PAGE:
Perhaps the only things I can really offer my friend and his family member at this difficult time is my patience, my empathy and the reassurance that, no matter whatever happens in the future, they can make it through with lots of love, endless commitment to each other and always believing in themselves.

Gentle hugs,

Trish

Emotionally Vulnerable

I have given much though to this over many years and I am still surprised by how chronic illnesses and health struggles can make us so emotionally vulnerable.

I seem to feel everything so much more deeply since becoming ill that I have had to work hard to build up barriers in order to handle things better. It’s truly difficult to describe how this feels to most people, and sometimes it’s hard to accept myself. Conversely I am actually pleased by how being emotionally open has helped my marriage (and some of my closer friendships). It has given me the ability to offer so much more, and for those precious few, they are able to truly know and see me.

However it is not without its difficulties.

It feels as though my naturally empathic nature had been dialed up a million fold, bought on by the years of pain and struggle that I (and my husband) have had to endure. People’s actions and attitudes can leave deep impressions on my emotional skin now. Enough of these wounds and the skin becomes very inflamed. This is not easy to deal with when it becomes so pained so it is much wiser to try and protect the emotional sides of us more vigilantly.

Nowadays I am very careful who “I let in” and who I offer my precious resources to. I have to be because I know that I am weakened vessel now, with a very low battery life. So I want to give my best to those that appreciate my efforts and I also want to give some to myself; that’s always much harder.

It only takes approximately 10 minutes on social media or talking to some stranger on the phone to make me feel exhausted and depleted emotionally. I remember life twenty years ago and it seemed so completely different in my memory. I do miss some of those strengths of yesterday but today is a new day.

I believe that being ill and feeling so helpless physically has a huge toll on our emotional well being. More than I could have ever realized or thought possible. I reason that most people out there have no idea how they affect the ill or health challenged. They are oblivious to what they give off and the deep effect they can have.

For this reason many of the chronically ill retire from the world and have to cocoon themselves in a manner that they can feel stable again. Feel able again. As able as we can be.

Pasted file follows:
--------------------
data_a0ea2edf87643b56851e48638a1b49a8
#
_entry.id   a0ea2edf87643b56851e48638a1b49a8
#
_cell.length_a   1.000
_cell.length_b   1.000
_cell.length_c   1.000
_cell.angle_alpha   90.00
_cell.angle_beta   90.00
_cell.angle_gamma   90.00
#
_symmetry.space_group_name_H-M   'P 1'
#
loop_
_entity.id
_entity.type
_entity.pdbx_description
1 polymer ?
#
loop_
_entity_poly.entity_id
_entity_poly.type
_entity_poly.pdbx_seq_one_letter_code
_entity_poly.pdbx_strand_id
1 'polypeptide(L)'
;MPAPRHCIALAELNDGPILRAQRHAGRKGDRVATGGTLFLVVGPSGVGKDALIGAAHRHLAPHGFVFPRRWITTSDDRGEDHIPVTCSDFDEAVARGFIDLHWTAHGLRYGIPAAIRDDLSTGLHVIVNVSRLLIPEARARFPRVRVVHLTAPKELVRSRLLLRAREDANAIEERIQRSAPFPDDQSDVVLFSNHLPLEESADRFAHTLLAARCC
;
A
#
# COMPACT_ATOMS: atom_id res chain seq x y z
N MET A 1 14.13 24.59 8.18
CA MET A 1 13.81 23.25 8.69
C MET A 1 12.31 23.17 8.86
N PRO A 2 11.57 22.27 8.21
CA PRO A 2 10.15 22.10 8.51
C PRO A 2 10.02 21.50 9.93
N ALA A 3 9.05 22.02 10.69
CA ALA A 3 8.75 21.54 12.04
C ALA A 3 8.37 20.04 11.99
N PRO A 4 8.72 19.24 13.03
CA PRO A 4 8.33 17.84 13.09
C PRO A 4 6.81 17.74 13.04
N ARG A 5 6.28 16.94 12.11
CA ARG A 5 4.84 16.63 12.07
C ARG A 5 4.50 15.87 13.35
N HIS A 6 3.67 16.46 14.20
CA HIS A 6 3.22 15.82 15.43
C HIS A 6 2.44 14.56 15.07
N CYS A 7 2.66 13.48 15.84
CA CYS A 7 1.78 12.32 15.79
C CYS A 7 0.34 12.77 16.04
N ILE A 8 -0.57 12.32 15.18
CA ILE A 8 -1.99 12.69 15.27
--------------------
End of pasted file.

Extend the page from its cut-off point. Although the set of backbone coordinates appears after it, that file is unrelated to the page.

My life now has to have a filter on people, events, social media, commercials and politics and anything that can disturb the precarious balance I try to reach each day. I have had to cut off contact or interaction with those energy feeders and provokers. Those that constantly feed off the fruits of happiness and self esteem that you have been carefully growing and tending. They can drain you entirely in a matter of moments or with an unthinking word.

Being emotionally vulnerable was something that was condemned growing up and where I grew up. It was preyed upon and used as sport by those I should have been able to trust and respect. We start out life emotionally vulnerable because we are young and inexperienced and we are trying to grow. It’s ironic that later in life I feel I have returned to this state as I try to find new growth whilst I am in these weakened legs again.

My list of friends and contacts dwindle each year as I have learned to weed out the meaningful from the superficial. Although I may know thousands of people (even related to a considerable amount) yet it doesn’t necessarily follow that they will ever really know anything about me or appreciate the things I contend with. So I let them go. I only have room for a select group of peace loving devotees.

I realize that my natural state, and the mood to which I am most at home, is a peaceful yet humorous and creative one. One were I can admire a loved garden, a little bird busying himself in a tree and the warm breeze blowing over me while I create in my mind or remember some humour and enjoyable events. That’s me and that is what I try to protect at all costs.

I have learned to let go of a lot! I have had to! I have let go of a lot of mistakes, wrong doing, regrets, dreams, goals, people, stereotypes, prejudices, judgements and needs that previously ruled my life. There is no easy way to do this but to buckle in for some extreme soul searching.

The fact is that as of today I realize that I still cry a lot about things I can’t control and I do still hurt deeply from the painful things people say and do, even if they don’t mean it. So I know I have a ways to go on my emotional journey but as I look back I am proud of some of the milestones I have achieved in this area and I have hope for what I may be able to achieve.

Gentle hugs,

Trish